Dopamine, a neurotransmitter known for its role in pleasure and reward, may soon lose its reputation as “the pleasure hormone,” according to a new study conducted by UC Berkeley.
Campus scientists recently released a study revealing a new side to dopamine — one that responds to aversive stimuli. This challenges long-held beliefs that dopamine is uniquely involved in reward systems. The molecule helps train the brain to pursue pleasurable stimuli and avoid negative stimuli, but its role is varied — it’s implicated in conditions from addiction to Parkinson’s disease.
“Both in and outside of science, people just assume that it is just involved in pleasure and reward,” campus researcher and first author Johannes de Jong said. “They might not call it the pleasure hormone in science, but they talk about how it’s involved in reward pathways.”
The study, which was conducted by researchers in the campus Lammel Laboratory, used a relatively recent technique called fiber photometry to study neurons. The technique works by tagging certain proteins to fluoresce, or light up, when activated. The researchers threaded fiber optic cables into the brains of lab mice and tracked which neurons lit up in response to various signals.
What they found was that certain neurons released dopamine in response to pain stimuli, including a shock or tail pinch, in addition to responding to pleasure stimuli. These different neurons are located in nearby but anatomically distinct regions of the brain, and activate different circuits.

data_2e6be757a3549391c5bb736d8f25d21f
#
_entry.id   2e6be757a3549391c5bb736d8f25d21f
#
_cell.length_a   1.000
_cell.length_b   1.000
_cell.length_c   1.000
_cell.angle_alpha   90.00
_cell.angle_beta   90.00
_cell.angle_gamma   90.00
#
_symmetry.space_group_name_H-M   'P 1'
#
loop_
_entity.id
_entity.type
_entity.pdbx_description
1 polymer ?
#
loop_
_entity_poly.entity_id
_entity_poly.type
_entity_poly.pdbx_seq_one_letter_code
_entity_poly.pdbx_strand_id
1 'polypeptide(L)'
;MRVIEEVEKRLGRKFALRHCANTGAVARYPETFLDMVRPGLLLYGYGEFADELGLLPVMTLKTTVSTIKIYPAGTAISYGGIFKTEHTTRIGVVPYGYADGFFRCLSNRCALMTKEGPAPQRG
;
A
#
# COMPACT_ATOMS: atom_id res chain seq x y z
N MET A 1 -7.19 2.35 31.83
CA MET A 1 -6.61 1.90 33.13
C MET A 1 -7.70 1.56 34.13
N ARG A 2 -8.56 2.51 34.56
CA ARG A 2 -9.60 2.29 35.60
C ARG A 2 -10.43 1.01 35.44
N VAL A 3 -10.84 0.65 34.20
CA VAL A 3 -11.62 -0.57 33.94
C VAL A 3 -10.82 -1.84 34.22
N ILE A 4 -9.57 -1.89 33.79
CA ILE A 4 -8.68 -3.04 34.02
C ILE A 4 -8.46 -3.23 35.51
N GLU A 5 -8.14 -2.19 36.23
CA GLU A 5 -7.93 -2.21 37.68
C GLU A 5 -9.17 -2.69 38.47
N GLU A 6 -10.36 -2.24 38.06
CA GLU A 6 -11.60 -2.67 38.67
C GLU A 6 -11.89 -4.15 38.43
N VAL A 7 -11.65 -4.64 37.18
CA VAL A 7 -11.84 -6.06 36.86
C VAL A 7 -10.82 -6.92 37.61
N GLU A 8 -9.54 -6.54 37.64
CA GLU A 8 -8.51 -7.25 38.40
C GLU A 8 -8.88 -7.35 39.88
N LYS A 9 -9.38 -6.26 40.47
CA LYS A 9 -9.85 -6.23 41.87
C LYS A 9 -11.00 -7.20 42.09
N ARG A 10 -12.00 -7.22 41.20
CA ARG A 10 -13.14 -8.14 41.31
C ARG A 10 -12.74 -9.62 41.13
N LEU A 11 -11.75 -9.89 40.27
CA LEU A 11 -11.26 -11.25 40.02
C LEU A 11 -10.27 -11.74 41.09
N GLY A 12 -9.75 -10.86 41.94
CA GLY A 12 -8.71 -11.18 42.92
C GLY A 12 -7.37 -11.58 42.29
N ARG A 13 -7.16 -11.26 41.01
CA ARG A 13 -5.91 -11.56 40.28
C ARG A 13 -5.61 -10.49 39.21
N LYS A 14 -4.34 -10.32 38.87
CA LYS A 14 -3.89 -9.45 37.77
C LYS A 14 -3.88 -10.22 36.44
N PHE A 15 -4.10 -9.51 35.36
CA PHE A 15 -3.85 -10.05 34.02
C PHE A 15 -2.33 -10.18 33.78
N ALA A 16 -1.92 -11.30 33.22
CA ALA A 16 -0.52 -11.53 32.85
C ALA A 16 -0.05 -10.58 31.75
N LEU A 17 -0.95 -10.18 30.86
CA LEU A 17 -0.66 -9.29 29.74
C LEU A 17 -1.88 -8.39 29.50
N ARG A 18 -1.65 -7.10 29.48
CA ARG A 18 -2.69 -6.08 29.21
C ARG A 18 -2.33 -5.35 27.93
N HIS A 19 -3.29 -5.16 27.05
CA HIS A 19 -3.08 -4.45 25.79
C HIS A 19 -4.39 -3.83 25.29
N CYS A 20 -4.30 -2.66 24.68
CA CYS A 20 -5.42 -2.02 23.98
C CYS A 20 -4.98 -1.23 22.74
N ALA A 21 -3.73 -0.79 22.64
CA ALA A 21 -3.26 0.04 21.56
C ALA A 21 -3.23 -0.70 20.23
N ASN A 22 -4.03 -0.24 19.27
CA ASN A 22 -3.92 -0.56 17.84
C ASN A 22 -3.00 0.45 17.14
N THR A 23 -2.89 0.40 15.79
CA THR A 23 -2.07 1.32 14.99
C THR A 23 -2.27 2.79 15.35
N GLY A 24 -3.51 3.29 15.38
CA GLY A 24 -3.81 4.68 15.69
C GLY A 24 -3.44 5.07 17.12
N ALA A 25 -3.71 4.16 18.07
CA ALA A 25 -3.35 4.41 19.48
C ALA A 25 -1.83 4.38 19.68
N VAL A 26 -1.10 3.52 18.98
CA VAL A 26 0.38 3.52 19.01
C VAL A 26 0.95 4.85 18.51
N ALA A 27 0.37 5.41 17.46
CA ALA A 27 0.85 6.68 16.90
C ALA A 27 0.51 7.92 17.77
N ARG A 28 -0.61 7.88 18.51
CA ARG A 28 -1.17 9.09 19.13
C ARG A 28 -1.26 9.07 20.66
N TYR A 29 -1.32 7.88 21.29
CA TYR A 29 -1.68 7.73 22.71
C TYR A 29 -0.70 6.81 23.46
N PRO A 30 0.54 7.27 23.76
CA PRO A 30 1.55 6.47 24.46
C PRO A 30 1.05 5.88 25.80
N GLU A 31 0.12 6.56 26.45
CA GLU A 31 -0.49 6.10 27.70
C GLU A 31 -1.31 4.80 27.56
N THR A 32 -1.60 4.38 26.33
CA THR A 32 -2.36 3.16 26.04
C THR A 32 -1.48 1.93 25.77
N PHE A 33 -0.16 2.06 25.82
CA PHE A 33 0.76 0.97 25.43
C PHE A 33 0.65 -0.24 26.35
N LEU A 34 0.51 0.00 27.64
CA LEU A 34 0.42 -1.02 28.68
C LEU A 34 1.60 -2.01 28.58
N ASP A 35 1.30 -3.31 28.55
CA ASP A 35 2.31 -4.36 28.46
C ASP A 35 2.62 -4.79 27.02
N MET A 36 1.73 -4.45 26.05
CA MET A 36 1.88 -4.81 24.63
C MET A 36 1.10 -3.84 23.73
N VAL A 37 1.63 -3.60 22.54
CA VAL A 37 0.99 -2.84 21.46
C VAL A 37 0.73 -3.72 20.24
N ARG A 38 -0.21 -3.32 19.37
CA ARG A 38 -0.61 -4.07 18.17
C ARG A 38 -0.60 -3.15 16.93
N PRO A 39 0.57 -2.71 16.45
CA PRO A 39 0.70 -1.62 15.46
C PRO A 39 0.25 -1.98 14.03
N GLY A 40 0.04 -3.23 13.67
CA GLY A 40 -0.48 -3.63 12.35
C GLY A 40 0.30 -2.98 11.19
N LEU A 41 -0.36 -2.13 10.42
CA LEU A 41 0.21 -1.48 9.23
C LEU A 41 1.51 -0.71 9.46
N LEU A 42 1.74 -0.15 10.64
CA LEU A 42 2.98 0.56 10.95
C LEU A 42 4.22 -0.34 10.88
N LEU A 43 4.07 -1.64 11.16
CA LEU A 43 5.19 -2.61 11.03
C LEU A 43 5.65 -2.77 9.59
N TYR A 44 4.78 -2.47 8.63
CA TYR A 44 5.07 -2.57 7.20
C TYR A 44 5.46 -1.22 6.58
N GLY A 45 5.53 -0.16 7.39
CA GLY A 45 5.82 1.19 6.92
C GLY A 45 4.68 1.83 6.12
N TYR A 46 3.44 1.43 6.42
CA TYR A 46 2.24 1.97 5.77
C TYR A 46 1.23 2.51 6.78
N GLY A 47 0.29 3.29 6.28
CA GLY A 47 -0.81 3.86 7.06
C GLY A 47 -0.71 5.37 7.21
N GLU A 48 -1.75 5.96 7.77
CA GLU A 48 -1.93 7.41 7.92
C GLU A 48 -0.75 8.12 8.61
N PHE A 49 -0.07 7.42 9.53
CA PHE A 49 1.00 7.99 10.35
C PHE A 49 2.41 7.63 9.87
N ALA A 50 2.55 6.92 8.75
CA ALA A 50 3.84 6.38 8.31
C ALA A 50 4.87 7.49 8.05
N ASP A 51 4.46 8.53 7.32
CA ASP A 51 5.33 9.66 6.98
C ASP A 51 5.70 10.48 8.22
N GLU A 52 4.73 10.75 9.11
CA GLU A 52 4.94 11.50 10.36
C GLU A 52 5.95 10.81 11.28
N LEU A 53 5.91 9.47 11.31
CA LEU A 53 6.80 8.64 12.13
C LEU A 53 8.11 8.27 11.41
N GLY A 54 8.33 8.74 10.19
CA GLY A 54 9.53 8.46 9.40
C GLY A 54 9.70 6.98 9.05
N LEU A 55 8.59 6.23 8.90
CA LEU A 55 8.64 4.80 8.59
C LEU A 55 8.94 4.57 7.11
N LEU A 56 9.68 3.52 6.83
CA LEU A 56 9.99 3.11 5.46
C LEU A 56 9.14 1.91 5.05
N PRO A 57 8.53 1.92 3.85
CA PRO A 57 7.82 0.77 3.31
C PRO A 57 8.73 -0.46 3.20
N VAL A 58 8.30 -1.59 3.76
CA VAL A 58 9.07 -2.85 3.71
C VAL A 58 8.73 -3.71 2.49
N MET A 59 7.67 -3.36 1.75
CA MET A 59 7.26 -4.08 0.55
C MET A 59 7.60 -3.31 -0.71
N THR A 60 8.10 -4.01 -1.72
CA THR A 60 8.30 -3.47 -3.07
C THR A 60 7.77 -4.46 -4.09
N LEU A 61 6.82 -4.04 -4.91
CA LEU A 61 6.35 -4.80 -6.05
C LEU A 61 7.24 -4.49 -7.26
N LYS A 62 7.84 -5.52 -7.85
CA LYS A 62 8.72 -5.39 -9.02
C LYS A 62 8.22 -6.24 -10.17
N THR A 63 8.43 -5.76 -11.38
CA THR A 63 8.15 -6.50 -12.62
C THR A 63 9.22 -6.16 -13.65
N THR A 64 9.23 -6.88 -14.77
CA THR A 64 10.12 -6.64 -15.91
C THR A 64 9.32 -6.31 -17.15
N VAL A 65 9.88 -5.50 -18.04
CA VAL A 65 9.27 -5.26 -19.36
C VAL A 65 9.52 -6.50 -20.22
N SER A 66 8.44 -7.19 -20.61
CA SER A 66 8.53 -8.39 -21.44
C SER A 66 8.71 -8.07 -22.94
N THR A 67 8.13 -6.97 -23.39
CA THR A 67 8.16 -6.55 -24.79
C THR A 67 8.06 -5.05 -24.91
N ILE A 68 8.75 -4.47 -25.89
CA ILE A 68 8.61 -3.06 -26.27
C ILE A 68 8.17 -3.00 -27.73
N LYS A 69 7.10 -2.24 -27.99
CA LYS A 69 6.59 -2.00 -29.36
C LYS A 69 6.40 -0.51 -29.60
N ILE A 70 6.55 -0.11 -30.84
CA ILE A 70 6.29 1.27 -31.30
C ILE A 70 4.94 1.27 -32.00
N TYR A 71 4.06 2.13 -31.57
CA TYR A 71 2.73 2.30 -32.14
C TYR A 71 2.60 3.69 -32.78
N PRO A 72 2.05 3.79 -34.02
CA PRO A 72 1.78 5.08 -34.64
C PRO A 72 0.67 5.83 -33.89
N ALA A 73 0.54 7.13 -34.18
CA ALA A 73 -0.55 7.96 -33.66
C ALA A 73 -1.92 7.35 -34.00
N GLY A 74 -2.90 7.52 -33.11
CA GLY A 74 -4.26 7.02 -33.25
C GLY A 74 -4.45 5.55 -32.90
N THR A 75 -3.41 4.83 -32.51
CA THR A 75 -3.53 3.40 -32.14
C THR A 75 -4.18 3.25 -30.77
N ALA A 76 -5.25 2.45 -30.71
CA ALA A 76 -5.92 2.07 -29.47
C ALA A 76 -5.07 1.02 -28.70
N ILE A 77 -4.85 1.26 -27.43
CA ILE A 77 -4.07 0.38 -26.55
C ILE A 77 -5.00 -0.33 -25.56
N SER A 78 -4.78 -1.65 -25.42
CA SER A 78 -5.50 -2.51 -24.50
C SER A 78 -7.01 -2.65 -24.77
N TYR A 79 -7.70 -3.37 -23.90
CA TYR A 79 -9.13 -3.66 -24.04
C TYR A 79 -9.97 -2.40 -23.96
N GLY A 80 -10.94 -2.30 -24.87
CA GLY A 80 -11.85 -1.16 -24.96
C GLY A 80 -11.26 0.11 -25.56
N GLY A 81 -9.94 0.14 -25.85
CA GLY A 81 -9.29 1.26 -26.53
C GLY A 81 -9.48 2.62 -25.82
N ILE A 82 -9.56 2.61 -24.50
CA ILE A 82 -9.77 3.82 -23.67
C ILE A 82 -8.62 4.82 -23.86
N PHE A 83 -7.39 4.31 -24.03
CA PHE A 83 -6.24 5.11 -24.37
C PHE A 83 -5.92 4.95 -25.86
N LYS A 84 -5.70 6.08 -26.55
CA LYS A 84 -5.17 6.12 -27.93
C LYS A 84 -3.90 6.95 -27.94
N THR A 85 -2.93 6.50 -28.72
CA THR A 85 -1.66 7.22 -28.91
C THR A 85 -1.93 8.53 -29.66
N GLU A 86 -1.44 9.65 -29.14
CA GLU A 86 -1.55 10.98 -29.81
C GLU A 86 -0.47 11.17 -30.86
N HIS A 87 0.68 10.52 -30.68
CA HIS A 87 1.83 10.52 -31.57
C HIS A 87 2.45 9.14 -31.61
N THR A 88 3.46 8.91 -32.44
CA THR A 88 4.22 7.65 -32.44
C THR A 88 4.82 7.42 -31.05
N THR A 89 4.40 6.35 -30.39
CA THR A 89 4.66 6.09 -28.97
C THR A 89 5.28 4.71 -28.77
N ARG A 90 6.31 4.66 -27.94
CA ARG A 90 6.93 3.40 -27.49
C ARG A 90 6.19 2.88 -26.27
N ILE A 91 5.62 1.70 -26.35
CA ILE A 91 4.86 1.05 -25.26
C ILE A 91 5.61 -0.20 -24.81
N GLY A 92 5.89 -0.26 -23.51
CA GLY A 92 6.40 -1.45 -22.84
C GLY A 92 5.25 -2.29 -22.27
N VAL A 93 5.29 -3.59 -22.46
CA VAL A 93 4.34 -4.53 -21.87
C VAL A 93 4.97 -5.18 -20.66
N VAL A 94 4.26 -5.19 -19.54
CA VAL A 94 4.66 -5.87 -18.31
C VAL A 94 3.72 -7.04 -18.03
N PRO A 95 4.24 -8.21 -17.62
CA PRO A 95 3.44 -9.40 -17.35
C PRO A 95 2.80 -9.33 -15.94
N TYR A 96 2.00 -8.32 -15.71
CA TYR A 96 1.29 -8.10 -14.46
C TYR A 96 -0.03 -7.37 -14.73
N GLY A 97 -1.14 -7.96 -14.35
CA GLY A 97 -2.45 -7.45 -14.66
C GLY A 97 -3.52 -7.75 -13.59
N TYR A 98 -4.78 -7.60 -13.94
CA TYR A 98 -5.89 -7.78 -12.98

All dopamine is made in one area of the brain, but where that dopamine goes changes the brain’s reaction. The study found that axons—which carry neurological messages—in the medial nucleus accumbens of the brain released dopamine in response to aversive stimuli, while axons in the lateral nucleus accumbens released dopamine in response to positive stimuli.
“The next step is to figure out what is different about this circuit from other circuits,” de Jong said. “We don’t really understand these circuits, we’ve only recently been able to study these circuits in such detail.”
The study raises as many questions as it answers. Scientists speculate that changes in dopamine pathways can alter pleasure and pain reactions, but how these circuits work and change must be studied further.
According to campus assistant professor of neurobiology and co-author Stephan Lammel, understanding how these dopamine circuits work can provide more insight into addiction, which is known to change the brain’s response to dopamine.
“In addiction, people only look for the next reward, and they will take a lot of risk to get the next shot of drugs of abuse,” Lammel told Berkeley News. “We currently do not know the neurobiological underpinnings of certain high-risk behaviors of individuals with addiction, such as sharing drug paraphernalia despite the proven risk of mortality and morbidity associated with it.”
While there is hope that this new research can help scientists understand and treat addiction and other mental health disorders, the research is still a long way off from clinical applications.
“Our research is very fundamental,” de Jong said. “We built the roadmap that more clinically-oriented scientists can use.”